Antigen Discovery was awarded a $600,000 Phase I Small Business Innovation and Research (SBIR) grant from the National Institute of Allergy and Infectious Diseases (NIAID) to fund a collaborative project focused on developing a handheld, point-of-care microfluidic immunodiagnostics platform for detecting infectious diseases during mass disasters, natural disease outbreaks, or bioterrorist threats.
Announcement of the grant comes just a couple of days after Antigen confirmed being awarded $2.5 million by the NIAID to continue its work on the development of Plasmodium parasite biomarkers that indicate response to malaria vaccine candidates in development by Sanaria.
The diagnostic device partnership with scientists at the Henry Samueli School of Engineering at the University of California, Irvine (UCI), will combine the latter’s air-liquid cavity acoustic transducer (ALCAT) technology with Antigen’s protein microarray technology and infectious disease serodiagnostic antigens. “We will design and build a microfluidic polymer-based chip that utilizes ALCAT, which provides the fluid actuation required for complex reagent handling in multistep colorimetric immunoassays,” explains Abraham Lee, Ph.D., UCI principal investigator, who is chair of the department of biomedical engineering, and director of the university’s Micro/nano Fluidics Fundamentals Focus (MF3) Center.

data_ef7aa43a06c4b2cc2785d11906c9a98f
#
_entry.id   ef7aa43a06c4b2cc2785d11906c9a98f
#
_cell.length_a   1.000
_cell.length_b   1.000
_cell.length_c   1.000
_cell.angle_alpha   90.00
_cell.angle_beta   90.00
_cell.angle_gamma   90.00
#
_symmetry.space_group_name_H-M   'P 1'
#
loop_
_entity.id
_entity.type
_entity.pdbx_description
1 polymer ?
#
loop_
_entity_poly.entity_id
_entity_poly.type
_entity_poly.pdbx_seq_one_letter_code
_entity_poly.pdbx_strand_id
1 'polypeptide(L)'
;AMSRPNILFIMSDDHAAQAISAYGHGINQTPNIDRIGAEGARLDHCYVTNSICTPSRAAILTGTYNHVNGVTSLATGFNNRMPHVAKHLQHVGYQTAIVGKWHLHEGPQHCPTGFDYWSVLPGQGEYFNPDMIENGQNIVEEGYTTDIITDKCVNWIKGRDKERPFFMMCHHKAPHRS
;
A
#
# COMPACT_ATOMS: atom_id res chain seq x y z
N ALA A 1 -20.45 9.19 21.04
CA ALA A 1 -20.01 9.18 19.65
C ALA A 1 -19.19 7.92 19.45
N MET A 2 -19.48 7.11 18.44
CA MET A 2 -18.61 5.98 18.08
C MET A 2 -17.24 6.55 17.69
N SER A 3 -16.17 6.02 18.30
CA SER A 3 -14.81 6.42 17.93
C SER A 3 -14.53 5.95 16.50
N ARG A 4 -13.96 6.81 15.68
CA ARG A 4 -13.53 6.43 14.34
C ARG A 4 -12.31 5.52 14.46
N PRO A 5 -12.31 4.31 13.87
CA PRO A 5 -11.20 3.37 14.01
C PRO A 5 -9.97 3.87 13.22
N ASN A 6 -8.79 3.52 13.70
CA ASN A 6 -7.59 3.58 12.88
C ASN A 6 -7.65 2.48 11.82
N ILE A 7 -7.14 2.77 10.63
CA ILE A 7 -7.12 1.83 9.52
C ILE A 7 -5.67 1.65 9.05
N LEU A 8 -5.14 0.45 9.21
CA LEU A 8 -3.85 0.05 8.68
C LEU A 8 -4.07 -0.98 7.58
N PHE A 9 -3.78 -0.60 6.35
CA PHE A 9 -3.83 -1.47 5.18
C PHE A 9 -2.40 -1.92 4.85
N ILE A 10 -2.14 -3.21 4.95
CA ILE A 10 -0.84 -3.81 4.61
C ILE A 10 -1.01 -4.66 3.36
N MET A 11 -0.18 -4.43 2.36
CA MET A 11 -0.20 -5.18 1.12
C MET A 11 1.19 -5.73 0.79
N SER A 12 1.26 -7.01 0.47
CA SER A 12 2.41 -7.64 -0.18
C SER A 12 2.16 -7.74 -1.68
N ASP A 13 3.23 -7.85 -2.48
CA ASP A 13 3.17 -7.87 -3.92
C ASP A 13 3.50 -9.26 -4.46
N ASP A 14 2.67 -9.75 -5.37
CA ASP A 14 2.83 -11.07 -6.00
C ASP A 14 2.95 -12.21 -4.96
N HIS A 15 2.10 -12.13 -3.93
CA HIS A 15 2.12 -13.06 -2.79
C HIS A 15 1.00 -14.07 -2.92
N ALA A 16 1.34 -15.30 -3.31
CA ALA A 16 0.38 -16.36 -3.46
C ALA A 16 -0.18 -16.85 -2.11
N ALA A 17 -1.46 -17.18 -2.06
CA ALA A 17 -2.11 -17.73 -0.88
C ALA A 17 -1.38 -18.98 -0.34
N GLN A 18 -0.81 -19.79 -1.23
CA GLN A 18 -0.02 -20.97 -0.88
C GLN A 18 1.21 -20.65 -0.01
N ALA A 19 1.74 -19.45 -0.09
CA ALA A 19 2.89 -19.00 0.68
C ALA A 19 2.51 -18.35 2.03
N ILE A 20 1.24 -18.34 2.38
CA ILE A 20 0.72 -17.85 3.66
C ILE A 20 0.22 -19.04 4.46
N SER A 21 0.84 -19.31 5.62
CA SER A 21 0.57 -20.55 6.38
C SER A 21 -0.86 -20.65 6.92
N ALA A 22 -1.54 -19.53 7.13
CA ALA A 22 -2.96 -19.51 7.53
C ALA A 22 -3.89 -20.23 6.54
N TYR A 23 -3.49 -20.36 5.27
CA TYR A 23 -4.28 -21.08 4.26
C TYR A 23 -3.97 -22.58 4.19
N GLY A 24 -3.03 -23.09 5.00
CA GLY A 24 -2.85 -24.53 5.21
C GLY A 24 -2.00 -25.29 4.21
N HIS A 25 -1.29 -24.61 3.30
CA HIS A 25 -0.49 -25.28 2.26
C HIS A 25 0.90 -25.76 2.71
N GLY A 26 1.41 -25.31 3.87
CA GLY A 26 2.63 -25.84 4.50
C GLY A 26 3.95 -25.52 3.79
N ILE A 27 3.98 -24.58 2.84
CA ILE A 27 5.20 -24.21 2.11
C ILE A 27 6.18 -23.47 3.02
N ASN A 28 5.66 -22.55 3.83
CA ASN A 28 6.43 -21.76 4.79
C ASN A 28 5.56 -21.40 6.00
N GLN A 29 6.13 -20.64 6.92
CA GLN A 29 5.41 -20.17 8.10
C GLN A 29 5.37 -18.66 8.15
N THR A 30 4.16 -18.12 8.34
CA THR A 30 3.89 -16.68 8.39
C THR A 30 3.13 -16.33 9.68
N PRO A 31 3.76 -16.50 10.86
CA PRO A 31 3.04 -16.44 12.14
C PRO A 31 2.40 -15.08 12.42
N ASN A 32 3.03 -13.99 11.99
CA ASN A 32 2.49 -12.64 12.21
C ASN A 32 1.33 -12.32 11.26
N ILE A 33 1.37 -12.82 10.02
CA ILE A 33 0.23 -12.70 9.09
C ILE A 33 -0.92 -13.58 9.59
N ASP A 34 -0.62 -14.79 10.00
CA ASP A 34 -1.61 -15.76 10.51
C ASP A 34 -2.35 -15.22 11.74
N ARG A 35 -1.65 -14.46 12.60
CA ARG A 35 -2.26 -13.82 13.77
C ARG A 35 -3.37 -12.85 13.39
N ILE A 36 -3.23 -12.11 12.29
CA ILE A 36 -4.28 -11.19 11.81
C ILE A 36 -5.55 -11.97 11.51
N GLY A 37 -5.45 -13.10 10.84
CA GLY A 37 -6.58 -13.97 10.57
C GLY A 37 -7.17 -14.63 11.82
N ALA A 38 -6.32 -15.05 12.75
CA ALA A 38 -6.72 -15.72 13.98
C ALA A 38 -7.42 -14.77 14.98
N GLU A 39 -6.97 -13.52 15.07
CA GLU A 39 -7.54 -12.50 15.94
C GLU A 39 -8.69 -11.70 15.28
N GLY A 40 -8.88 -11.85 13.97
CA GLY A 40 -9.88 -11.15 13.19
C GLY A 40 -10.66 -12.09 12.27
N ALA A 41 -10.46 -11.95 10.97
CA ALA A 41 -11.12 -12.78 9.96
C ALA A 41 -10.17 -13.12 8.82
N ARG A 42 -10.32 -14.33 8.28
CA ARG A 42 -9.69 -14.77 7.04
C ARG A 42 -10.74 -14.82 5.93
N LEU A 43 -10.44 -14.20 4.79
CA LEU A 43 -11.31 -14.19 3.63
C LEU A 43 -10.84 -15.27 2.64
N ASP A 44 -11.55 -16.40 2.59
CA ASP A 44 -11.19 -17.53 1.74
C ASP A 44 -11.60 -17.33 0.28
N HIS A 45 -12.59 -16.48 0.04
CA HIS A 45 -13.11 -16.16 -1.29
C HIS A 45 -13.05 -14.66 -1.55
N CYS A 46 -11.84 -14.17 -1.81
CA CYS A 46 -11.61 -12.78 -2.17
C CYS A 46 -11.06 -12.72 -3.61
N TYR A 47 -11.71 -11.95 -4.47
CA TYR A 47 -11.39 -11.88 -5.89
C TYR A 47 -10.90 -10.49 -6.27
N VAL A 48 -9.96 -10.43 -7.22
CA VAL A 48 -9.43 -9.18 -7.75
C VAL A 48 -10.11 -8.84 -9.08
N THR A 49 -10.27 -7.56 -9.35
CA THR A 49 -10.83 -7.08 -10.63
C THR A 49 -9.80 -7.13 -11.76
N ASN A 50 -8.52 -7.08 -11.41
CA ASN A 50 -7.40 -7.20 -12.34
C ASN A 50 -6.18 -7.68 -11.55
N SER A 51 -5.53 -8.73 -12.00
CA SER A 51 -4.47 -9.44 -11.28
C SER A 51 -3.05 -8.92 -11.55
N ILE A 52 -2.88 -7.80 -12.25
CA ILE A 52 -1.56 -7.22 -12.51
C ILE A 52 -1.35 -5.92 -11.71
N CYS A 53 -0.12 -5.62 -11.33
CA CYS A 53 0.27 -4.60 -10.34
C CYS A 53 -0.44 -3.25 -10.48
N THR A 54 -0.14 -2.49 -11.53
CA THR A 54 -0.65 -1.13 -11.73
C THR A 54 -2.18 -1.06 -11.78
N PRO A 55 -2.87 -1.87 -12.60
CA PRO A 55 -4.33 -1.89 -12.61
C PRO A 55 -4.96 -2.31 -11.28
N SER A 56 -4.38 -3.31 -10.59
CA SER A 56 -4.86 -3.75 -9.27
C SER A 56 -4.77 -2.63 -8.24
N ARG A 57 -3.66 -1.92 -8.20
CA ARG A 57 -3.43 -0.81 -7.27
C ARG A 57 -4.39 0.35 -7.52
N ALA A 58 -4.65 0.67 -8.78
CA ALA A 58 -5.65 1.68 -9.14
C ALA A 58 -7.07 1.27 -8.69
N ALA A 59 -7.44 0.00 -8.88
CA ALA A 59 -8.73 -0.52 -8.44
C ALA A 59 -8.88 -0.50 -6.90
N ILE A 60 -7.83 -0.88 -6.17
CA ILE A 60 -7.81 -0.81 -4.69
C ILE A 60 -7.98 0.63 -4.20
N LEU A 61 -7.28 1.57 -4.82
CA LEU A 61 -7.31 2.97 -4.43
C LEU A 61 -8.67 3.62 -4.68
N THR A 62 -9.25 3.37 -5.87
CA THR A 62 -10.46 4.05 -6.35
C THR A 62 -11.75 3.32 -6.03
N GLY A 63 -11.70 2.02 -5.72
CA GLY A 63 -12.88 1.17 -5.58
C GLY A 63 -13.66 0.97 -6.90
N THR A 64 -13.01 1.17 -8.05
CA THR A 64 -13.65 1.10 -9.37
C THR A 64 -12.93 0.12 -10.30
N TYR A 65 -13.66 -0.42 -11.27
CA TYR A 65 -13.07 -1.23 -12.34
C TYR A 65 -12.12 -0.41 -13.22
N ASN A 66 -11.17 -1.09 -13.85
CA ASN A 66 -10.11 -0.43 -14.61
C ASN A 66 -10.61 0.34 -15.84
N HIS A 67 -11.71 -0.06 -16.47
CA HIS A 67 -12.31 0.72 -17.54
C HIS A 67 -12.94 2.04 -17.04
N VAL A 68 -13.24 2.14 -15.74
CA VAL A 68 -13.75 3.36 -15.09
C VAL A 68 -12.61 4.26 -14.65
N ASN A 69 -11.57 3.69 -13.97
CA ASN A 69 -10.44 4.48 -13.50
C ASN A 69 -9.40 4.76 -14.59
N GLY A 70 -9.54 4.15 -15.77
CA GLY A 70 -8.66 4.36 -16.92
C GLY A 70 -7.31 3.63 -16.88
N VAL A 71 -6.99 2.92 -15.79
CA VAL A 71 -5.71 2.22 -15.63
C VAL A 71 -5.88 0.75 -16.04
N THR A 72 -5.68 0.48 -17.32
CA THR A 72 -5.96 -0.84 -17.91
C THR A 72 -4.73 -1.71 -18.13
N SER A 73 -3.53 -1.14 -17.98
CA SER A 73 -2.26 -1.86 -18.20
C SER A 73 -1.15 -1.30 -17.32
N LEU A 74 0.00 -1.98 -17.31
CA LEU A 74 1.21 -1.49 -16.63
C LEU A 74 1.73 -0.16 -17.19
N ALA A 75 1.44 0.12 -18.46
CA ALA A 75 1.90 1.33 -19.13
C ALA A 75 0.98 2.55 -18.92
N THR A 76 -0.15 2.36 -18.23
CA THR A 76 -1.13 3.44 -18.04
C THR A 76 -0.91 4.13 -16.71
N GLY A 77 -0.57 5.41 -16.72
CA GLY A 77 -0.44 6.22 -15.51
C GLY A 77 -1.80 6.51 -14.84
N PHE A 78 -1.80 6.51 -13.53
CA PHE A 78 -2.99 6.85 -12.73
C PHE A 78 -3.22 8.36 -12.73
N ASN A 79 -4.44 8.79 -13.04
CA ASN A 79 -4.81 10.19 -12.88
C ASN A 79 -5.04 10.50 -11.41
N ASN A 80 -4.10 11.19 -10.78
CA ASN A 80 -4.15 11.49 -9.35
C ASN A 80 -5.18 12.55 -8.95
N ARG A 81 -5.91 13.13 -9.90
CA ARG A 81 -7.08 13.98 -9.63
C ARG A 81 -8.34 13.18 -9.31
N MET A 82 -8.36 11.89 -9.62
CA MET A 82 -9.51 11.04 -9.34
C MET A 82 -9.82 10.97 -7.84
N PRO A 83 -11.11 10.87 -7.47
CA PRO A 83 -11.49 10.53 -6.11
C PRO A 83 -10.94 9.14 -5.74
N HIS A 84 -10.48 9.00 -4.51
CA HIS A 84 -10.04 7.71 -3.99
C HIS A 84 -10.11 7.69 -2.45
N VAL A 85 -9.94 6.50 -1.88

“ALCAT’s versatility as a single actuation technology is an easier method for on-chip integration compared with other POC platforms that require a different actuator for each fluidic process. By incorporating novel ALCAT-based approaches into protein microarray assays, we will have the versatility and power to reduce enzymatic development times, limit production costs, and fully integrate all components into a disposable assay.”
Antigen Discovery says the latest SBIR grant is the first it has received to support development of a medical device. “Thanks to support form the NIAID we have been able to build a significant portfolio of diagnostic markers for a wide range of infectious agents,” comments Philip Felgner, Ph.D., the firm’s founder and chairman. “We now plan to develop a point-of-care diagnostic system consisting of a cost-effective disposable microfluidic plastic chip and a portable analyzer that can be driven by a mobile computing device such as a smartphone for rapid serological evaluation of exposure and infection.”